The borehole imaging and acoustic full wave form logs provide an excellent means for identifying and evaluating naturally occurring fractures. The natural fractures can provide the porosity and permeability essential for a productive reservoir. The detection of these fractures may be accomplished by two types of wireline logging tools: borehole imaging devices and acoustic full wave form tools. The borehole imaging tools produce images based upon the electromagnetic or the acoustic properties of the borehole wall. Fractures will appear as darker images that are distinct from the nonfracture formation. These images are coupled with a reference azimuth that allows for the determination of the orientation of the fracture image. The acoustic full wave form logs are used to detect fracture by analyzing various acoustic properties of the formation. The travel time, amplitude, and frequency responses of fractured formations differ remarkably from the responses of nonfractured formations because of the reduction of the acoustic energy in the fractures. The various field examples from the Queen sandstone to the Ellenburger formation demonstrate the advantages and disadvantages unique to the borehole imaging and the acoustic full wave form devices. Within this geologic framework, comparisons are made among the data extracted from whole cores, borehole imaging devices, and the acoustic full wave form tools in establishing a systematic approach for the identification and evaluation of fractures.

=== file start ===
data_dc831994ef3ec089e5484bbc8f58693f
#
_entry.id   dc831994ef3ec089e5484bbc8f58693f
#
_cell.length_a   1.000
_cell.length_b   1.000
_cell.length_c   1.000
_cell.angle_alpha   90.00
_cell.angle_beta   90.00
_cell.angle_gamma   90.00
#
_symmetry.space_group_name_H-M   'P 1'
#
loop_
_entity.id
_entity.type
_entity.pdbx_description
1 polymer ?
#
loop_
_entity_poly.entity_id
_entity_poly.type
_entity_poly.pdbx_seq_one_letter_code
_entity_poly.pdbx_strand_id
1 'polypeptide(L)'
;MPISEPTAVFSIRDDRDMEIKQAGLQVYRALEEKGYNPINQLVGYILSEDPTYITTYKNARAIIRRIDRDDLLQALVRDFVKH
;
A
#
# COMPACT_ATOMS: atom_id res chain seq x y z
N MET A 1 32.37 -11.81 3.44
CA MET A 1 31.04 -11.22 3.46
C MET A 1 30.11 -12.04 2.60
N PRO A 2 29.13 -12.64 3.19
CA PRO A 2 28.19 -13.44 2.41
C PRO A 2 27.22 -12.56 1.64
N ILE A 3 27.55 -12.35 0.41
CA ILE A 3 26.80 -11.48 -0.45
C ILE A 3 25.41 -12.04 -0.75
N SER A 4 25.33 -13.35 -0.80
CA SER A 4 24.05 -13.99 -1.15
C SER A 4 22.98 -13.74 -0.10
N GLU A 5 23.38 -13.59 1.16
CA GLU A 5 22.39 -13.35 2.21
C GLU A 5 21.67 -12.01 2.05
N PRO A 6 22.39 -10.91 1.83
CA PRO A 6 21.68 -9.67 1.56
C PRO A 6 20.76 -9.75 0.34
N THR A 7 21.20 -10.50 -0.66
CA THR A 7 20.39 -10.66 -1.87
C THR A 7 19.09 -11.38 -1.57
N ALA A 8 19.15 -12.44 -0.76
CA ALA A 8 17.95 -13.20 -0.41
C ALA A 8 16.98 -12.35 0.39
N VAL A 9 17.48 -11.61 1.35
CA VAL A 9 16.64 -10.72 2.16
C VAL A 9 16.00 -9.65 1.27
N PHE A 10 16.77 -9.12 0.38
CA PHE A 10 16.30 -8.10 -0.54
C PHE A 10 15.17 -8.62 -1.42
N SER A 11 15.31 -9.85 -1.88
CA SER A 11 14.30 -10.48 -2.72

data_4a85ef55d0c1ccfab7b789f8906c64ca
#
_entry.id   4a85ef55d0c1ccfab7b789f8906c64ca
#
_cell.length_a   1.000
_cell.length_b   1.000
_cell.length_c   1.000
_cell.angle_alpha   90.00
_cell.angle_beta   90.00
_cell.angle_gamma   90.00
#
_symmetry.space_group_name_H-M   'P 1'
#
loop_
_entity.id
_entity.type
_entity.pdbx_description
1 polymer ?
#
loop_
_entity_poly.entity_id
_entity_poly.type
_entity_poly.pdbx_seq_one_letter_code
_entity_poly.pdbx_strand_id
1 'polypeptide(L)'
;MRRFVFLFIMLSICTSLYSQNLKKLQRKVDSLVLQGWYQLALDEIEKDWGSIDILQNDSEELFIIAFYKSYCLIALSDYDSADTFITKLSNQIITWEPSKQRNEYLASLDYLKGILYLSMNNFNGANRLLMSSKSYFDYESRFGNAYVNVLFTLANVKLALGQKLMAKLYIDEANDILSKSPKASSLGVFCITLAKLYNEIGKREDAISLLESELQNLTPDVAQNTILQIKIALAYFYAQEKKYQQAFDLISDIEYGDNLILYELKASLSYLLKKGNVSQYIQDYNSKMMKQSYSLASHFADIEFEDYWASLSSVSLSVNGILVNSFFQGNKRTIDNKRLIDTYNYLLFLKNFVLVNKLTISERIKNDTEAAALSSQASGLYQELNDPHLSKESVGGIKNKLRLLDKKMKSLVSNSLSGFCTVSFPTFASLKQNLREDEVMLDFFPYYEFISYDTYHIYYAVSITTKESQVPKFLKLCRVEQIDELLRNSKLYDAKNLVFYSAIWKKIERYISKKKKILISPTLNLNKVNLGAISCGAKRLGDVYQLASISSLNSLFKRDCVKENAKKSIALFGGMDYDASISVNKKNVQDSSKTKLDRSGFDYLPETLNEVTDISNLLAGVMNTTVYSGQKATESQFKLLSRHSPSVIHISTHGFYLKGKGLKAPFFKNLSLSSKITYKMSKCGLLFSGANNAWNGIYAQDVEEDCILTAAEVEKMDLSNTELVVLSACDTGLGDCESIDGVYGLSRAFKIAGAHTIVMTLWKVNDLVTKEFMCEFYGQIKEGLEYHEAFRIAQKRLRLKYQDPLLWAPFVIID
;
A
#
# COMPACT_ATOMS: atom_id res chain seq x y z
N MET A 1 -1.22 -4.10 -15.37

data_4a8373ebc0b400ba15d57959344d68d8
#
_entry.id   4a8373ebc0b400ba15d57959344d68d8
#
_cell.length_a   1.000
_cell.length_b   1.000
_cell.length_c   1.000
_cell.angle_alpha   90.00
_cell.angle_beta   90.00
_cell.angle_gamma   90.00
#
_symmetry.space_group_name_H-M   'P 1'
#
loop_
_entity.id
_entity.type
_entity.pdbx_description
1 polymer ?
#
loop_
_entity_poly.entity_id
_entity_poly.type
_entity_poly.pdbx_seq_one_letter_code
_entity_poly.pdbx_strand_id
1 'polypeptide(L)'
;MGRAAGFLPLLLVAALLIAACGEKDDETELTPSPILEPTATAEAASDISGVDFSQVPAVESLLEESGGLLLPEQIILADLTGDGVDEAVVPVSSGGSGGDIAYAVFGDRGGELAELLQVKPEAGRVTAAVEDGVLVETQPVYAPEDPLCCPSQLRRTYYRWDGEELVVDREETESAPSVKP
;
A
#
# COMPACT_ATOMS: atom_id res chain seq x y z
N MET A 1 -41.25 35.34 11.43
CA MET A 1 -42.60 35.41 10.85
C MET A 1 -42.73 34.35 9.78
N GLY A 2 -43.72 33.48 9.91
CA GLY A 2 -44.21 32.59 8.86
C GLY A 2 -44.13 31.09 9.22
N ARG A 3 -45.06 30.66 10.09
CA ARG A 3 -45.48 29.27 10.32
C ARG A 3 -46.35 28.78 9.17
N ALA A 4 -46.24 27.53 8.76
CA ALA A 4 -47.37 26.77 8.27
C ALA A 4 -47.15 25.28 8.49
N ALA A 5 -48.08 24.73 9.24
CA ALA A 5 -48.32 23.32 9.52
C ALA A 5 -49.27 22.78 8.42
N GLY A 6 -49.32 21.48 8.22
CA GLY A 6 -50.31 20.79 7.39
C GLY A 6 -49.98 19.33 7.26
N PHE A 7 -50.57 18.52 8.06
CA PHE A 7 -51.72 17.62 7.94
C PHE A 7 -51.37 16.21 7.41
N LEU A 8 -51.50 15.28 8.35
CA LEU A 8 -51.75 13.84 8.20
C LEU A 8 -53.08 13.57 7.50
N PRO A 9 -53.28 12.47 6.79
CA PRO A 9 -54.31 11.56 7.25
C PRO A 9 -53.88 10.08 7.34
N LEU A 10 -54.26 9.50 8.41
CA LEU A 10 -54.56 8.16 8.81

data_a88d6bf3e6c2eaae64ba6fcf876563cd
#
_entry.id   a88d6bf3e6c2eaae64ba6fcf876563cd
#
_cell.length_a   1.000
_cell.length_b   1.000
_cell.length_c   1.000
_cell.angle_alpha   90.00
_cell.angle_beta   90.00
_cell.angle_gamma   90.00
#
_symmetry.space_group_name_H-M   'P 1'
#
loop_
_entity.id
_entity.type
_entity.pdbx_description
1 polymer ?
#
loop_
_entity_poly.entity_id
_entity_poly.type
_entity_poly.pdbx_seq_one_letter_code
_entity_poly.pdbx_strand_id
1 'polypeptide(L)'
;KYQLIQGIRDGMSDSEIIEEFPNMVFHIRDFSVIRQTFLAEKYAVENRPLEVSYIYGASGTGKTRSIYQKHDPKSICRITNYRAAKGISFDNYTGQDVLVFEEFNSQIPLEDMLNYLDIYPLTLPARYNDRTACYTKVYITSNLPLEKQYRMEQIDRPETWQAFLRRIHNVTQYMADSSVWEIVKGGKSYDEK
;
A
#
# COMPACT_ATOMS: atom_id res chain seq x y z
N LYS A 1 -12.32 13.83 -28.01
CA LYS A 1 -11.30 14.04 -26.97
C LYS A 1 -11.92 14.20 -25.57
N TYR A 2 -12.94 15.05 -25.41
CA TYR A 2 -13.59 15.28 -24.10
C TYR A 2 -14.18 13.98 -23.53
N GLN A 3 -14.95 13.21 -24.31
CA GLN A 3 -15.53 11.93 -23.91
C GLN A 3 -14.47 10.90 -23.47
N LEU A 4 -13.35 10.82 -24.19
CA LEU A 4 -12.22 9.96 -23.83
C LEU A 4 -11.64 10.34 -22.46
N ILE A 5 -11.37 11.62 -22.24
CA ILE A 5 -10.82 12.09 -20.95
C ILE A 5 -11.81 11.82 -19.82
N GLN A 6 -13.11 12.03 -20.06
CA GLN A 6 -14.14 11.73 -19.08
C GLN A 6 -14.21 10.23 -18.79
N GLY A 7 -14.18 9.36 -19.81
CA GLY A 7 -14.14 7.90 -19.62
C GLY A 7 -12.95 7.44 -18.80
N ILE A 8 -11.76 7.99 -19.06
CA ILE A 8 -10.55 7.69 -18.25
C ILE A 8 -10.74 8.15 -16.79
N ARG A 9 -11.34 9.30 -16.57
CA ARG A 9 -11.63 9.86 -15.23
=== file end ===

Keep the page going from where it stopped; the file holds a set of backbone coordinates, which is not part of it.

AAPG Search and Discovery Article #90980©1994 AAPG Southwest Section Meeting, Ruidoso, New Mexico, April 24-26, 1994